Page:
The statistics are shocking. In 2017, U.S. health care spending hit $3.5 trillion, or $10,739 per person. Under current law, national health spending is projected to grow at an average rate of 5.5 percent per year over the 2018 to 2027 period; as a result, the health share of GDP is expected to rise from 17.9 percent in 2017 to 19.4 percent by 2027.
The 2019 Kaiser Family Foundation (KFF) Employer Health Benefits Survey found that the annual family premium for employer health insurance rose 5 percent to average $20,576. On average, employees pay $6,015 toward the cost. A whopping 66 percent of those in employer health plans with high deductibles say they couldn’t pay a medical bill the size of their deductible without going into debt.
Now, let’s talk about the real problems. From all perspectives, there is no one single cause for the rise in costs, nor is there a single solution to contain them. Following are a few of the main drivers:
It’s estimated that prescription drug spending in the United States was approximately $344.5 billion in 2018. The cost has since continued to rise due to a number of factors, including population growth, an increase in number of prescriptions per person, inflation, and changes in the composition of drugs prescribed toward higher price products or price increases.
1 in 4 Americans say they take four or more prescription drugs. According to GoodRx, the average price of brand-name drugs has increased by approximately 30 percent in a nine-month time frame. The average cash price for a 30-day supply of the top 100 brand-name drugs has increased from $300 in October 2018 to more than $400 in July 2019. Specialty drugs have accounted for 41 percent of drug spending in 2018 and are projected to reach 50 percent by 2020.
In most countries, the government negotiates drug prices with drug makers, but when Congress created Medicare Part D, it specifically denied Medicare the right to use its power to negotiate drug prices. Veterans Affairs and Medicaid, which can negotiate drug prices, pay the lowest drug prices. The Congressional Budget Office found that just by giving low-income beneficiaries of Medicare Part D the same discount Medicaid recipients get, the federal government would save $116 billion over 10 years.
According to the World Health Organization, the projected growth of people age 65 or older, worldwide is predicted to rise from 524 million in 2010 to 1.5 billion in 2050. The Centers for Disease Control and Prevention found that Americans are living longer, but increased longevity comes with increased expense. The combined costs of the federal government’s two largest health care programs, Medicare and Medicaid, are projected to nearly double to a combined total of $1.76 trillion in 2025 from $901 billion in 2014.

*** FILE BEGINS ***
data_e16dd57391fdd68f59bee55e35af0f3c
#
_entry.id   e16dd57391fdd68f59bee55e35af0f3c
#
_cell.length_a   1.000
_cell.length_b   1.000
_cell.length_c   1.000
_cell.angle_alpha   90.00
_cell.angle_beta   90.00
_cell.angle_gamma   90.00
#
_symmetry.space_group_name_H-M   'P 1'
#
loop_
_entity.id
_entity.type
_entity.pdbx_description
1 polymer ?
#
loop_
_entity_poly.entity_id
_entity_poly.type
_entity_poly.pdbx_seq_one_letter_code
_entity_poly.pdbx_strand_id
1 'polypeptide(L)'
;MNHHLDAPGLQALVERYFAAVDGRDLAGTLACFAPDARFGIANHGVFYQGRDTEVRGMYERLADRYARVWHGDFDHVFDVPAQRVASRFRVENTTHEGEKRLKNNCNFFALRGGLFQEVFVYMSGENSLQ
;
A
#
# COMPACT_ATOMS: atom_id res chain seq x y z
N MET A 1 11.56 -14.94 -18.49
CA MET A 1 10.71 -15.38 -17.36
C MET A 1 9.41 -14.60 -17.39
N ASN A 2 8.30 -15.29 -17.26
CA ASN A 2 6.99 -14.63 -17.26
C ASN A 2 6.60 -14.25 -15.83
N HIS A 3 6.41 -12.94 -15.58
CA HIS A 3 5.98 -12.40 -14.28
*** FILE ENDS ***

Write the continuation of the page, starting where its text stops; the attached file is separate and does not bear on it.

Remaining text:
By 2030 it is expected that more than 60 percent of baby boomers will manage more than one chronic condition, such as hypertension, high cholesterol, arthritis, diabetes, heart disease, cancer, dementia, and congestive heart failure. In 2014, personal health care spending per person for the 65 and older population was $19,098 in 2014, more than five times higher than spending per child ($3,749), and almost three times the spending per working-age person ($7,153).
Lifestyle and Behavioral Choices
More than 70 percent of health care costs are attributable to choices such as obesity, smoking, and alcohol abuse. According to the National Center for Health Statistics, nearly 39.8 percent of Americans are obese and one out of every six children from age 2 to 19 is overweight or obese. This number has doubled for children and quadrupled for adolescents over the past 30 years.
Lack of Adherence to Medical Advice
50 percent of patients DO NOT take medications as prescribed. The results are recurrence of symptoms, duplication of treatment, and increased hospital re-admission rates.
Inefficiencies within the System
Hospitals are estimated to waste as much as $11 billion per year on inefficiencies and unnecessary medical treatments. Preventable mistakes also account for rising costs. As many as 400,000 people die each year as the result of medical error.
The high cost of medical malpractice insurance drives the rise in the practice of defensive medicine. A Gallup survey estimated that $650 billion annually could be attributed to defensive medicine. Duplicate tests, prescribing more drugs, and referring to more specialists provide a protection that offsets the anxiety of being sued.
Increased Utilization = Increased Cost
Increased supply, greater access to health care facilities, newly insured (previously uninsured), growing population, aging population, access to Medicare/Medicaid, new procedures and technologies, recommended increases in preventive guidelines/treatments, newer diseases and treatment categories, new drugs, and increased demand for them are all attributable to increased costs due to increased utilization.
Where is the Transparency?
The rapid adoption and growth of consumer-directed health plans makes it even more critical to have the information needed to compare costs and alternatives. Improvements in transparency will not only assist consumers, but would hold the market accountable. Without accountability for both price and quality, those who suffer the consequences are the consumers both in a general lack of understanding and financially.
We all play a significant role in containing health care costs. Are you doing your part? The expert team at Cornerstone can help you present quality, cost-saving, and creative solutions for your clients. Call us today to learn more.